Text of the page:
Updated: Aug 16, 2021

Centuries ago, a medieval Shona kingdom erupted in Zimbabwe. now, in the 21st century, those same beautiful stones stand tall. the stone structure, the great Zimbabwe. Diamonds may be the first thing that comes to mind when the phrase "spirits in stones' is heard; no, the beauty of the stones is tied to the great kingdom of Zimbabwe. "The Great Zimbabwe is a largest stone structure from pre-colonial Southern Africa.

In 1989 my wife and I travelled to Harare the beautiful capital of Zimbabwe. The city is teeming with multi-cultural restaurants, National Galleries, well-established hotels, and a highly esteemed school University of Zimbabwe. We When we arrived, we prepared for a three-hour journey of twists, turns, and engine moans and groans to the northern region of Zimbabwe. The countryside drive was incredible. As we worked our way toward the Tengenenge Art Community, the open landscape of a beautiful animal reserve and the rocks formations seemed to stretch for miles. The Tengenenge Art Village itself was intoxicating as my eyes, mind, and soul took in each piece of artwork. I made sure to take my time while experiencing this open-air gallery.

Tom Blomefield, a tobacco farmer from Guruve, founded Tengenenge in the late 60’s. Tengenenge, was founded by Tom Blomefield, in the late sixties. With years of passion and dedication, Blomefield developed the community Tengenenge into a global phenomenon.

The outstanding sculptures are blessed with a variety of stones that are rich in an array of colors and textures — black [The stones of Zimbabwe are a blessing with outstanding medium of stones rich in many colors and textures --blacks, greens, and whites. The Zimbabwe stones sculptures portray the speak about underlying emotions behind life experiences. such as Spiritual beliefs, motherhood, family, anguish, happiness, uncertainty, and creativity. Revealing all of these emotions in a dynamic but simple way, which has been handed from the “Father of Stone Sculpture” to the first-generation of Artists and now to today’s up and coming artists.

Joram Mariga "Father of Zimbabwean Stone Sculptures"

Shona stone sculptures are not "traditional", although much of its subject matter has traditional roots. Artist that travels aboard Today’s artist is carving a new path, with abstract works of art for their travels aboard, and because the world has gotten smaller, plus the internet opens up imagination when they are unable to travel.

First-Generation: Sylvester Mubayi

First-Generation: Lazarus Takawira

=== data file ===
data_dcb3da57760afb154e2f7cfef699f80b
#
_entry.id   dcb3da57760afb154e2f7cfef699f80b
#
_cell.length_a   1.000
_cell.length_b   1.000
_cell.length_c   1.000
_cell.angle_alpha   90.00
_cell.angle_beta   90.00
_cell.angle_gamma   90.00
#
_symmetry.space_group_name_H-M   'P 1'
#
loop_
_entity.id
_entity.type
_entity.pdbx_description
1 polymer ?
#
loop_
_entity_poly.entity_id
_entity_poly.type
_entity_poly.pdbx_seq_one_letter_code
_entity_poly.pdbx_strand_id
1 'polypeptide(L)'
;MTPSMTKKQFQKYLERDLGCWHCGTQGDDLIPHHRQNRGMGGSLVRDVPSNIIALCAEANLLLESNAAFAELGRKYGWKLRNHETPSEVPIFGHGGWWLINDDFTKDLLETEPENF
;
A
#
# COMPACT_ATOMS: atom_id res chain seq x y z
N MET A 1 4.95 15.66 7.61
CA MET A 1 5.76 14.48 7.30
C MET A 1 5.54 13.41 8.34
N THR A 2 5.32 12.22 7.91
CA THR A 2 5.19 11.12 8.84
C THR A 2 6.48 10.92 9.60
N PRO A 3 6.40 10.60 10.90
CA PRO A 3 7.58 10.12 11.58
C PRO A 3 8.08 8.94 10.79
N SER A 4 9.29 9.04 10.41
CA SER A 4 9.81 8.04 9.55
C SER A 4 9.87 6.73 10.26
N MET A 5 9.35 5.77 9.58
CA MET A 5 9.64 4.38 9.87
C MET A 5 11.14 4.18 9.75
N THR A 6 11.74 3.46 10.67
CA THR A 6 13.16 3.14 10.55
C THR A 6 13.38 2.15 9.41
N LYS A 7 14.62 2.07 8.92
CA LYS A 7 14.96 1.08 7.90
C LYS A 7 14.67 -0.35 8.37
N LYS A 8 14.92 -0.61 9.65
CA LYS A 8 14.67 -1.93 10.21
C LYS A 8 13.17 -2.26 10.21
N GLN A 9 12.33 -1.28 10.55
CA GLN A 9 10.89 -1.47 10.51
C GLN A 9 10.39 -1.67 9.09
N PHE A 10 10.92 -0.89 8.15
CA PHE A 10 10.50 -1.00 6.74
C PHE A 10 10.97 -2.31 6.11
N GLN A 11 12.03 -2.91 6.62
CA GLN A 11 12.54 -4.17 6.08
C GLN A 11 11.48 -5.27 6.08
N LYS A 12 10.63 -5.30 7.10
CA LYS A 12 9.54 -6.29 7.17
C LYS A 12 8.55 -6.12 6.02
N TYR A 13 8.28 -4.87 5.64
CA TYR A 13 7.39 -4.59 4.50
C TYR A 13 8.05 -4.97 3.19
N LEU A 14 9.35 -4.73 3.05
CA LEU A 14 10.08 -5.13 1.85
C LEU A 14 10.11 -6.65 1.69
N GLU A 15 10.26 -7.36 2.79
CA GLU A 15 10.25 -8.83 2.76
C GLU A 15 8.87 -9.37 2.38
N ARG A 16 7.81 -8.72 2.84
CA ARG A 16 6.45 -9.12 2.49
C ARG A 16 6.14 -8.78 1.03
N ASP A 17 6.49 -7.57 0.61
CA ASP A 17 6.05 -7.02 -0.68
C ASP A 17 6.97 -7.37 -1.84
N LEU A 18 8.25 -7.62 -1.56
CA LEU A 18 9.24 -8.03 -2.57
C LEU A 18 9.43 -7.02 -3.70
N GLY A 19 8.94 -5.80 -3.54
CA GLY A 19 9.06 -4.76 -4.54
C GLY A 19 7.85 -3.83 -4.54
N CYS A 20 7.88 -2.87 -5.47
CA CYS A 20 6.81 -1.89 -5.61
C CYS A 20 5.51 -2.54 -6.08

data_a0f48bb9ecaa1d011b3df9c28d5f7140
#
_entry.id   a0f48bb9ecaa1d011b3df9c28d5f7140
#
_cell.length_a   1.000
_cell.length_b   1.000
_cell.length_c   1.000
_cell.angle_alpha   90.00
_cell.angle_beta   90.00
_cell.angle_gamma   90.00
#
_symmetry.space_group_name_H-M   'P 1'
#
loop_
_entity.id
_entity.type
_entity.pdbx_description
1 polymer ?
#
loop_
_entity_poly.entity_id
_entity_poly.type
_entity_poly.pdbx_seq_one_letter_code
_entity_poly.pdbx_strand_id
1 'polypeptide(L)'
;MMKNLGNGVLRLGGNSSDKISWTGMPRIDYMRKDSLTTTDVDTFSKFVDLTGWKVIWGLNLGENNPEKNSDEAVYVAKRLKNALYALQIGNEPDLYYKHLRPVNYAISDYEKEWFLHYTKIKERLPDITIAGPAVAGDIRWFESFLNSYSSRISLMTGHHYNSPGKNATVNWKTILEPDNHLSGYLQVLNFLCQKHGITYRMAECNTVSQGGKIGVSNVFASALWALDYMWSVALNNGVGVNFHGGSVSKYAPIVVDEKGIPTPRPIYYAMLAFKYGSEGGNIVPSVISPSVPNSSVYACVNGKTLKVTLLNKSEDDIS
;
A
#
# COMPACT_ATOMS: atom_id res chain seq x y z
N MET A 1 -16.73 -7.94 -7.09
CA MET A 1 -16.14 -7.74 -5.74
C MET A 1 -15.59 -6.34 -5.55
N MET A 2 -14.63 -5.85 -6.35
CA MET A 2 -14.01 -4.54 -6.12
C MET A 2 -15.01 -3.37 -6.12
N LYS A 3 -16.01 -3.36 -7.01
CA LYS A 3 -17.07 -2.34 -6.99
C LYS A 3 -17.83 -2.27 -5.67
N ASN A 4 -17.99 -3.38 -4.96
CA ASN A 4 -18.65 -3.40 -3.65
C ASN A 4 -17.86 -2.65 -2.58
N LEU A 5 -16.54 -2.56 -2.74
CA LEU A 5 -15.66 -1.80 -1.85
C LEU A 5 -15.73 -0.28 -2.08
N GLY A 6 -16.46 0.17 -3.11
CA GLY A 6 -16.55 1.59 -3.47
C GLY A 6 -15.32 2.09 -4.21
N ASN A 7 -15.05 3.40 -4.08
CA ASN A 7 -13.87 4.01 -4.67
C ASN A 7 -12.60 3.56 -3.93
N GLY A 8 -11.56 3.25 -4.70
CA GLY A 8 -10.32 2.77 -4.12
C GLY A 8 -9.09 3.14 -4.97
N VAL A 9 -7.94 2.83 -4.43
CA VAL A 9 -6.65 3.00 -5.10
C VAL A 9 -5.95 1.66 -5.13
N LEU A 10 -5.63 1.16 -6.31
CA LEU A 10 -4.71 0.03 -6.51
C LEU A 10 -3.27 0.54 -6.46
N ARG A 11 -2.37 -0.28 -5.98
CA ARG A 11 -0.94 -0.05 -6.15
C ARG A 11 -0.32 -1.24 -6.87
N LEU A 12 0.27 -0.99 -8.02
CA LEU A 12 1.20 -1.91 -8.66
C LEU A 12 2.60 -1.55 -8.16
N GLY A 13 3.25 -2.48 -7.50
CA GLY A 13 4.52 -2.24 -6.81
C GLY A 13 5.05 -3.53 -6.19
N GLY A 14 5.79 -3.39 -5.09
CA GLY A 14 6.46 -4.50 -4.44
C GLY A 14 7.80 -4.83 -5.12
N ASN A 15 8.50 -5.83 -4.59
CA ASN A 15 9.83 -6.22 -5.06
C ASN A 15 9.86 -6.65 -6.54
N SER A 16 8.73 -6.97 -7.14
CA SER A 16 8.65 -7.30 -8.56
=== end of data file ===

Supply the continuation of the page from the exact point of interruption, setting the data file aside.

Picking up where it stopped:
Godfrey Matangira “The Alchemist”

The artist stands on the shoulders of not only the first- and second-generation artist but ancestors who built great stone cities in southern Africa over a thousand years ago. Fast forward to today and you will find artists from different societies that have found a love in stone carving and the creative aspect and the possibility of making a living.

The stone sculptures are considered one of the most important new art forms to emerge from Africa, and the most significant expression of Zimbabwean culture. Developing over the last 50 to 60 years, blending Zimbabwean themes and ideas with other artistic forms. Shona artist style has been adopted by artists globally and has become known internationally for its stunning depth and beauty.

Tengenenge means “the beginning of the beginning” and this art community has survived every type of struggle and one of the most important, Zimbabwe’s independence in 1980. But one struggle that has touched my heart, which I have given my commitment are the orphans of the Tengenenge community.

“I had to take these (pictures) at night on school days we leave at dawn and drive home after dark, we used a solar lamp to light them. There is no electricity in the village.”


The Tengenenge Art Community orphan’s goal is to raise up these beautiful kids into positive Zimbabwean examples, but first, it must push to alleviate poverty and suffering of the most vulnerable, the children.

“I want to go to the university.”


Because of the social and economic crisis in Zimbabwe, the struggle has been elevated also as a consequence of Covid19, and the continued effects of the Aids pandemic. Zimbabwe has more than one million orphans, whose everyday life is often marked with poverty, hunger, lack of medical care, and education.

Having seen One of the Seven Natural Wonders of the Worlds; Victoria Falls, Hwange National Reserve, the Zambezi River, the beautiful Shona Stone sculptures, but nothing is precious and beautiful as the Children of the Tengenenge.

The vision of MorAfrica is to help transform the lives of these young people, and the commitment to the Tengenenge Art Community.

“I have the audacity to believe that peoples everywhere can have three meals a day for their bodies, education and culture of their minds, and dignity, equality, and freedom for their spirits.”

----- Dr. Martin Luther King Jr.

To see our selection of sculptures available for purchase, visit our sister site https://www.spiritsinstones.com/

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